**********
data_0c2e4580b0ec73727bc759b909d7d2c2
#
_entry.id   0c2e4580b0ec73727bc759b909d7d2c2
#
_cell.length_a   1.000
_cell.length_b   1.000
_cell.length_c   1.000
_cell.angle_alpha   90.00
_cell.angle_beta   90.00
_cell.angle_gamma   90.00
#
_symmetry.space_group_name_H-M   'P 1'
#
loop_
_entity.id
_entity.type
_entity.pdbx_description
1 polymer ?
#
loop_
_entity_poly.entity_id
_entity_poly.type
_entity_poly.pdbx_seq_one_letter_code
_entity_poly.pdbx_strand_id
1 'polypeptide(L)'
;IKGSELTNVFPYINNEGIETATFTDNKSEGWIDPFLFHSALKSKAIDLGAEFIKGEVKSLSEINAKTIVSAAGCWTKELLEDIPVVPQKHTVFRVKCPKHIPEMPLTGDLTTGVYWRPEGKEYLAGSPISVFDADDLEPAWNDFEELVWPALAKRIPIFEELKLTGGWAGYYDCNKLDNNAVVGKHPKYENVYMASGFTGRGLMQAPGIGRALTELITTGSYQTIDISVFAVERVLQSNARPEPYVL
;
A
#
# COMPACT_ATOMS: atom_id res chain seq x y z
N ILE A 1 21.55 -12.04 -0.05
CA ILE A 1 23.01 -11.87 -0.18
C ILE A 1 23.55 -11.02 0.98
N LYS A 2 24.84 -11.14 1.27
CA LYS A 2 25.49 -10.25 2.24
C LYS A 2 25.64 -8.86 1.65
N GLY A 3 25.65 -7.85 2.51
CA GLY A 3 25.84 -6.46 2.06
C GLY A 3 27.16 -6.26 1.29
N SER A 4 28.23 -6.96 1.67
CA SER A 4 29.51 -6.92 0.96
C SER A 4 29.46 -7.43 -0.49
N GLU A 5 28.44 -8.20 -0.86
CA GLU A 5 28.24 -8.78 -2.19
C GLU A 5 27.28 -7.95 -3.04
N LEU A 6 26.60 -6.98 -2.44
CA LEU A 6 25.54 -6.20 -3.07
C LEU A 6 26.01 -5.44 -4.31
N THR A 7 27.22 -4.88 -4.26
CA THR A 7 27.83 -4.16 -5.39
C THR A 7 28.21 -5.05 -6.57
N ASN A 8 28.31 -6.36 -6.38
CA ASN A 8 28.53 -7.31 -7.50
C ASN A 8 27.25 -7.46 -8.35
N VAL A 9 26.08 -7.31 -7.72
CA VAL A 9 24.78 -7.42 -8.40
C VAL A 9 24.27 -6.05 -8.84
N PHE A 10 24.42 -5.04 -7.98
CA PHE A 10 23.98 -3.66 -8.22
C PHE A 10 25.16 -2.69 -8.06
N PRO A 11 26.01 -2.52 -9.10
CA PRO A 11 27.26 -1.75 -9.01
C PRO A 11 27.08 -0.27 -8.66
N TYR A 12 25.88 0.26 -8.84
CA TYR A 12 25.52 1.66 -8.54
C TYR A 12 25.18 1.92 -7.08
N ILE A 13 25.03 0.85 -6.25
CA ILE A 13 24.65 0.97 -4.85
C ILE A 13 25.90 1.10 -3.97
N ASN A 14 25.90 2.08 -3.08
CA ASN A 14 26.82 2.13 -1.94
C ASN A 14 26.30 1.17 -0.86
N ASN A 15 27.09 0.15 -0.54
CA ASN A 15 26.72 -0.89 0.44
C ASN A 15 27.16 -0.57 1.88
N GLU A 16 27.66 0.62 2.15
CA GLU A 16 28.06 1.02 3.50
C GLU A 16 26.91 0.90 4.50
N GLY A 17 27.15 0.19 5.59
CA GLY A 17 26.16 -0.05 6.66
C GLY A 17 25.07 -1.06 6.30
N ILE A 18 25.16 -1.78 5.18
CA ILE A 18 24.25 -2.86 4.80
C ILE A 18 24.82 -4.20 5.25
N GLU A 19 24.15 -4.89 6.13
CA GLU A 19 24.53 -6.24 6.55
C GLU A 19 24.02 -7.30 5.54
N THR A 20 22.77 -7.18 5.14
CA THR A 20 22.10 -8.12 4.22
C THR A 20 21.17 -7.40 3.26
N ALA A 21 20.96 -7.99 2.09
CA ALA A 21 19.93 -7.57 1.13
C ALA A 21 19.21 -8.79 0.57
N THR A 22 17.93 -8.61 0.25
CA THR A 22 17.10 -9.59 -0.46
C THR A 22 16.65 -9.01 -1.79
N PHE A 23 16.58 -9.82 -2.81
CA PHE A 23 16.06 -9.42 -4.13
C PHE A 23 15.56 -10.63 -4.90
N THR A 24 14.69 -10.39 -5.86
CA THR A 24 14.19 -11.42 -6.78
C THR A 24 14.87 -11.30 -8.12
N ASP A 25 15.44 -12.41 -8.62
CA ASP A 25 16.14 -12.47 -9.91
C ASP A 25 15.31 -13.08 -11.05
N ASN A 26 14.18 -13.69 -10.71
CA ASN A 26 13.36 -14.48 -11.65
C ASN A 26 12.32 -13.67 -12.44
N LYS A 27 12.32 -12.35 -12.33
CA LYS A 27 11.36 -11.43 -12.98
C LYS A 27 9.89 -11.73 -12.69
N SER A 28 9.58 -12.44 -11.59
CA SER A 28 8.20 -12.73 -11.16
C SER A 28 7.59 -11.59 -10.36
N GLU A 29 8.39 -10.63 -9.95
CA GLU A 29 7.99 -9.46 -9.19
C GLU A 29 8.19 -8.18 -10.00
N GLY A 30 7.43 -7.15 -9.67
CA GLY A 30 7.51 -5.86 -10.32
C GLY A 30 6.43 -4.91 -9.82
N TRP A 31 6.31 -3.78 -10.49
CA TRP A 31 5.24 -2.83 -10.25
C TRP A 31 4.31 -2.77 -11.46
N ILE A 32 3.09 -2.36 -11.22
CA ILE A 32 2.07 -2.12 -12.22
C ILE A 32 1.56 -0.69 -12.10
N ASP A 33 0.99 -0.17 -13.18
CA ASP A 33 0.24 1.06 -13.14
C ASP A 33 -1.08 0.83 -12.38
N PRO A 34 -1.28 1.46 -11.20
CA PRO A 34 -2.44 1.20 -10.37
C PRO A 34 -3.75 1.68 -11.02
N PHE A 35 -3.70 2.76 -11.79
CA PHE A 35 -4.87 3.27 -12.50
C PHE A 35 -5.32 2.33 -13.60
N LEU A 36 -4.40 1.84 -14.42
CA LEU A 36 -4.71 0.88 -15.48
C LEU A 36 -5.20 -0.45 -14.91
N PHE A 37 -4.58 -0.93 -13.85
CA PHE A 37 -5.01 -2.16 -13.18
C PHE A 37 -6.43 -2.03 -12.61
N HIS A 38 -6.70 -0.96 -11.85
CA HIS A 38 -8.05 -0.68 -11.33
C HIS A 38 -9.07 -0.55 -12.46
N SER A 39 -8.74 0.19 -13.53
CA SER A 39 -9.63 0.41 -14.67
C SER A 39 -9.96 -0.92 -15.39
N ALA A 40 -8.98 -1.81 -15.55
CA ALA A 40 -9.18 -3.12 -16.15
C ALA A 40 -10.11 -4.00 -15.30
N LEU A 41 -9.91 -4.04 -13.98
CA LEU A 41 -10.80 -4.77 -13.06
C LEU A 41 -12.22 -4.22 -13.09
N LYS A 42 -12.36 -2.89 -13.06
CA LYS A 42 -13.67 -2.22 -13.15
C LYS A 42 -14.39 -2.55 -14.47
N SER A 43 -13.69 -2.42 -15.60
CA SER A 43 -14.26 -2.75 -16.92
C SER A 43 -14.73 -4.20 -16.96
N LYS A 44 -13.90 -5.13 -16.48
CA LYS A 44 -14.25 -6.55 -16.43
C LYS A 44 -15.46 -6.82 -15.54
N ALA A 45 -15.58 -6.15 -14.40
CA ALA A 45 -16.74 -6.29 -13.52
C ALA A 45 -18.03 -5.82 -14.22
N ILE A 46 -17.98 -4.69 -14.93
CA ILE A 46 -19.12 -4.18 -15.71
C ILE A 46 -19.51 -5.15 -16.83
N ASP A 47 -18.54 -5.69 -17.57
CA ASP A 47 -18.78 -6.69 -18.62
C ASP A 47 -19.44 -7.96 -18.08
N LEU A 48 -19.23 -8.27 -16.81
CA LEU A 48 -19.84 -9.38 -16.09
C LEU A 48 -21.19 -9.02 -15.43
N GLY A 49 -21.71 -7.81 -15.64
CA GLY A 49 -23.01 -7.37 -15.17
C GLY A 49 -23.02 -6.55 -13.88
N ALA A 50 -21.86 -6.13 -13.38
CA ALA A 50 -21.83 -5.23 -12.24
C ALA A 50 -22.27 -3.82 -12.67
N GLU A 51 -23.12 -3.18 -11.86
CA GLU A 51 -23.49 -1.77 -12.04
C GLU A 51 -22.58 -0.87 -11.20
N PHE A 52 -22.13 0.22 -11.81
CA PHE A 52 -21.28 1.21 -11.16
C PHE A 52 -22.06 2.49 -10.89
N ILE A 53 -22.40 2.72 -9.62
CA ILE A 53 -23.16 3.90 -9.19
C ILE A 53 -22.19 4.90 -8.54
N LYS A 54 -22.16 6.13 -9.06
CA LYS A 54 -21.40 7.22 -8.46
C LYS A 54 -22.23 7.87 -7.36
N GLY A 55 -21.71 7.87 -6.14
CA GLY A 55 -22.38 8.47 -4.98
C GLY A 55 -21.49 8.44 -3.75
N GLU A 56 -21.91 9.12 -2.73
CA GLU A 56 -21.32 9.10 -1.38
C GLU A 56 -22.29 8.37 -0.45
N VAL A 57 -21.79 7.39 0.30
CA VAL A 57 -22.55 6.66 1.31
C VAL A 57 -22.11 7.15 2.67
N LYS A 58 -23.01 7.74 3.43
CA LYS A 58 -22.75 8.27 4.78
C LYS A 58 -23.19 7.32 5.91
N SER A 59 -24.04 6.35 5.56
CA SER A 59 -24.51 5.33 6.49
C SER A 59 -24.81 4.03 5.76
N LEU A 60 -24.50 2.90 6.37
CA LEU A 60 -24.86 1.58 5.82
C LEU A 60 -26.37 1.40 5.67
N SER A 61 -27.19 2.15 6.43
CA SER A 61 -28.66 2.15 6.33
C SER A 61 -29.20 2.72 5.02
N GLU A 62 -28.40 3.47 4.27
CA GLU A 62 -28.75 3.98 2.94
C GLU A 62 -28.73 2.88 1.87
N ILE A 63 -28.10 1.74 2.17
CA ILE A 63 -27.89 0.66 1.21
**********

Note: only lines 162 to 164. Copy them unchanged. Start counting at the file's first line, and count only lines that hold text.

C LYS A 44 -15.46 -6.82 -15.54
N ALA A 45 -15.58 -6.15 -14.40
CA ALA A 45 -16.74 -6.29 -13.52